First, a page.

LSAT Scores and Percentiles | Understand Your Target Scoring and How It Stacks Up Against the Other Applicants

Many people know that pursuing a law degree requires that you take the Law School Admission Test (LSAT) and get accepted to a law school, but few people know how to read their LSAT scores and understand what their potential schools are looking for in students that take the test. Below you will find the information you need to understand those scores and if you are interested in increasing your scores check out these top-rated LSAT prep books we reviewed.

Good LSAT Scores for Law School

I admit I was a little confused the first time I saw LSAT scores, but once you understand what a good score is and the LSAT scoring scale, it gives you the perspective you need to figure out how hard is the LSAT and, “what is a good LSAT score?” The LSAT score range is from a minimum of 120 to a max LSAT score of 180. A good LSAT score is entirely subjective and dependent on what school you are trying to apply to. Since most students struggle with LSAT Reading Comprehension, we strongly recommend that you read our guide to this section of the test.

If you want a good chance of getting into your school of choice then you should attempt to get a score that will match or exceed what your school of choice’s average LSAT scores are for their students. The average LSAT score for Harvard is a score of 172, which means if you want to boost your chances of getting in, then you should attempt to get a 172 or higher on your LSAT.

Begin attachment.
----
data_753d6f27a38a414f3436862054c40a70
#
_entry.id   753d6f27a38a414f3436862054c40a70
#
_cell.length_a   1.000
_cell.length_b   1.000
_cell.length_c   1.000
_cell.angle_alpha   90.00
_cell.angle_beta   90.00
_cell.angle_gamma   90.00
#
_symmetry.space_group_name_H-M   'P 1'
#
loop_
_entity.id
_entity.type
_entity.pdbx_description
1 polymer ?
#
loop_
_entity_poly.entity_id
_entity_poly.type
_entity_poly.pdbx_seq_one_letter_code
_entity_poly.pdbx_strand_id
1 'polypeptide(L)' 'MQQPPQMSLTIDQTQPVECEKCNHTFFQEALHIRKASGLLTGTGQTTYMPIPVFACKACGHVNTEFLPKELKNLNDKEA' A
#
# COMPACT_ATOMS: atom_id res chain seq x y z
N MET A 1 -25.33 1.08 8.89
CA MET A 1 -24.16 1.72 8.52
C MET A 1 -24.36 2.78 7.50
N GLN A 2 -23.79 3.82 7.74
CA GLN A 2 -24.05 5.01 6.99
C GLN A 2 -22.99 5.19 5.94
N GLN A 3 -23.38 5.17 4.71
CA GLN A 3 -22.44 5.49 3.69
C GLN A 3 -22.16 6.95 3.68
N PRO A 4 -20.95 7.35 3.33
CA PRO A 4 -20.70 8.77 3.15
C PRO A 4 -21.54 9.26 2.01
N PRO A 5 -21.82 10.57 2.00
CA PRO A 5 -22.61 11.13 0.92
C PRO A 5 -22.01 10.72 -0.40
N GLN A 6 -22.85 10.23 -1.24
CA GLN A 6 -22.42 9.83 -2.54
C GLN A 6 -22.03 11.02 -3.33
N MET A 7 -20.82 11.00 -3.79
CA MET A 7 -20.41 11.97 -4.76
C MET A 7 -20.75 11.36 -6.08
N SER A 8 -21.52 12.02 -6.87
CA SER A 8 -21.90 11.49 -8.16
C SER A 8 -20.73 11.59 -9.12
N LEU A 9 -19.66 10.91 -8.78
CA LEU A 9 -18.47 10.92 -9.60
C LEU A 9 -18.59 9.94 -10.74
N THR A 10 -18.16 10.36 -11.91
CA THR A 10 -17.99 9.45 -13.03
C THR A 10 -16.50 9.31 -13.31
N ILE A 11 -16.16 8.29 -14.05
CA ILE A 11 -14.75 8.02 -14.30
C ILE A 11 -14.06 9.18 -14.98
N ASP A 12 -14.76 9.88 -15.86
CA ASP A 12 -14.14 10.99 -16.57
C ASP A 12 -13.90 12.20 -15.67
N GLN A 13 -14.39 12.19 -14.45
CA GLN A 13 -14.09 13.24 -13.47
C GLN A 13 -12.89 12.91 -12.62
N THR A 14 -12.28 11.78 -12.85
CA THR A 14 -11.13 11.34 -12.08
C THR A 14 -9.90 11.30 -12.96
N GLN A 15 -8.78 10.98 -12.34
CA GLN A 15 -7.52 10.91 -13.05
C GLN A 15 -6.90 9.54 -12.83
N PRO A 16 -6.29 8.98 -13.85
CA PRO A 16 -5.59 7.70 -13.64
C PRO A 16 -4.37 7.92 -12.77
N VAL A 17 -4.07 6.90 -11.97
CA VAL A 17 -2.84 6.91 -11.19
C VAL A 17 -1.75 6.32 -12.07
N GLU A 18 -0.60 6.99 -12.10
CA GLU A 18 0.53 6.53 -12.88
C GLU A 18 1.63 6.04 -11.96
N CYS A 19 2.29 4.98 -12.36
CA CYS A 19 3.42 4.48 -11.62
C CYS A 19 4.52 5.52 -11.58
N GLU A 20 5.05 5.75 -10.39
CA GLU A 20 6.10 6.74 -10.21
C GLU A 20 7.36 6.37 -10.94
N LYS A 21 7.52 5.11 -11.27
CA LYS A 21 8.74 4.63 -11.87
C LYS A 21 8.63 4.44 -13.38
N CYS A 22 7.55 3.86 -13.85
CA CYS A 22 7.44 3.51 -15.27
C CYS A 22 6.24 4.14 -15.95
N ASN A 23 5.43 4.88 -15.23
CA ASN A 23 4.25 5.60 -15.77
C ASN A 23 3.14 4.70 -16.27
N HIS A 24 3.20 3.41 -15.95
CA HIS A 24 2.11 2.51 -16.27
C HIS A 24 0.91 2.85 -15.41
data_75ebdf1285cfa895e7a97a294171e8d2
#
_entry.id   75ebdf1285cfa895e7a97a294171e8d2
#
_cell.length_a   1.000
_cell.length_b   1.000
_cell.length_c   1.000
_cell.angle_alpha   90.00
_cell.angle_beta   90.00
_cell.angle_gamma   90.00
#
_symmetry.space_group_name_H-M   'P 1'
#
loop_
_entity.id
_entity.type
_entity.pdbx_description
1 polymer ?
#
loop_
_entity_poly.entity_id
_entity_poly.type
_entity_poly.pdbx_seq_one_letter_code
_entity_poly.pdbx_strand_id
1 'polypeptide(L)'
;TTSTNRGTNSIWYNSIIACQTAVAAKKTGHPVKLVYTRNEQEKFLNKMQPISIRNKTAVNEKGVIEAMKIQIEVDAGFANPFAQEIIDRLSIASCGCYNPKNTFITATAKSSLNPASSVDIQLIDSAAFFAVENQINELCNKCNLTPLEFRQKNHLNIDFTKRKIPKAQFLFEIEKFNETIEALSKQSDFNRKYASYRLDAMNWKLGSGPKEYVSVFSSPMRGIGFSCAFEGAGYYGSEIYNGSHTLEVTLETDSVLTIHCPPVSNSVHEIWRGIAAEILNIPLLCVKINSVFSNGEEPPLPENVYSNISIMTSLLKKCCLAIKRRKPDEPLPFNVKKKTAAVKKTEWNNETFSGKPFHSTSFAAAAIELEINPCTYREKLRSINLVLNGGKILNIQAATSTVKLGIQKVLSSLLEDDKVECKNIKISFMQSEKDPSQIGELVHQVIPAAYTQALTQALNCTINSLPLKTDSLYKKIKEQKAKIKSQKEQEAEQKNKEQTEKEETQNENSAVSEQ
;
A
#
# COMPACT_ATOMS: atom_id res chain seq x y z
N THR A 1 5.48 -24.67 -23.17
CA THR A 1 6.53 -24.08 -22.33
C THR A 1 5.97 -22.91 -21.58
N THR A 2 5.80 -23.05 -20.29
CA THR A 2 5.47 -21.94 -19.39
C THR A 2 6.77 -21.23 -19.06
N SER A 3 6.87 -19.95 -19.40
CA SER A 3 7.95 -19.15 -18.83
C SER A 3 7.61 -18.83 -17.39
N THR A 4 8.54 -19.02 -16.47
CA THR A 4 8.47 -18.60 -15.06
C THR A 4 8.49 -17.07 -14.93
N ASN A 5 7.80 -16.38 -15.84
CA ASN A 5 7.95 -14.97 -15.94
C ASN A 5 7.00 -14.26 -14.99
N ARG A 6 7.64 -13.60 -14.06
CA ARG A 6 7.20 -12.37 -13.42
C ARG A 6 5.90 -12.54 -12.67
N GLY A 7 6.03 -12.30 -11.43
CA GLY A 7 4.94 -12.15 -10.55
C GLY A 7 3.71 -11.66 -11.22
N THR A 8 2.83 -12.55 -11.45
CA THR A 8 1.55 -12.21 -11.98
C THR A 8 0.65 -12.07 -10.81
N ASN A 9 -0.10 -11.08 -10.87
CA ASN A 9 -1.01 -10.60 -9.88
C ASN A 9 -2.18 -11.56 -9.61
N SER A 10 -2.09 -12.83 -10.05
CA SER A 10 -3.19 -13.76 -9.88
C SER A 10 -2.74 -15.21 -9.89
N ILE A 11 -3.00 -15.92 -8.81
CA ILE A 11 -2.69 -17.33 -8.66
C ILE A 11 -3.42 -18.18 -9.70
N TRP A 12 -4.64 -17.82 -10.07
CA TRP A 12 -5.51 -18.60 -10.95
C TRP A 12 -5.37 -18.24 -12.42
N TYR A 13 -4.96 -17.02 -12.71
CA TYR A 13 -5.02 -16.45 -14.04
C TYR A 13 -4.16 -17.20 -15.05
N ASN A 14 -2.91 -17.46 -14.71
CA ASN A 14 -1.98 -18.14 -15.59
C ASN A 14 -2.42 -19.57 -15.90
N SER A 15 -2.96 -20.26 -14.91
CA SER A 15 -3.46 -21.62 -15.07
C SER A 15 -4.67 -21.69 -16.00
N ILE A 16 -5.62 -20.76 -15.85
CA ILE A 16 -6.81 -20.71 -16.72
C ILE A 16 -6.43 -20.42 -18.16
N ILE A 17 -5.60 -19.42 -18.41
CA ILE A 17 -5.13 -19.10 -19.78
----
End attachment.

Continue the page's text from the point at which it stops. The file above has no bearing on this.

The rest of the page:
How Important are LSAT Scores?

Why should you care about your LSAT scores? They are the most important part of your application to a law school. When you are being considered for admission, the first thing that people are going to look at is your LSAT score, which means it is extremely important. I have often heard that first impressions are everything and your LSAT score is your first impression with anyone that is going to consider you for admission.

Average LSAT Score

But what is the average LSAT score? The average LSAT score is around 152 which translates to about 60 out of 101 questions answered correctly. Truly exceptional schools are going to be looking for students in the 170 and above range, which means it is important to score as highly as you possibly can manage on your LSAT if you want to be accepted to a good school. A score of 170 roughly translates to about 90 out of 101 questions answered correctly.

LSAT Percentiles

I found this a bit confusing at first, but it is actually very simple. Your LSAT percentile rank is a representation of how well you did on the test in comparison to other people that also took it. The higher you score on the test, the higher your LSAT score percentiles will be. If you have a percentile of 86% then you scored better than 86% of your fellow test takers and only 14% of them scored higher than you.

LSAT Scoring Chart

If you are looking at an LSAT score chart you will notice that most of them will show your rank or score based on how many questions you missed. This is because it is likely that you answered more correctly than you did incorrectly, which means it is easier to count the ones you missed to determine your score on an LSAT percentiles chart.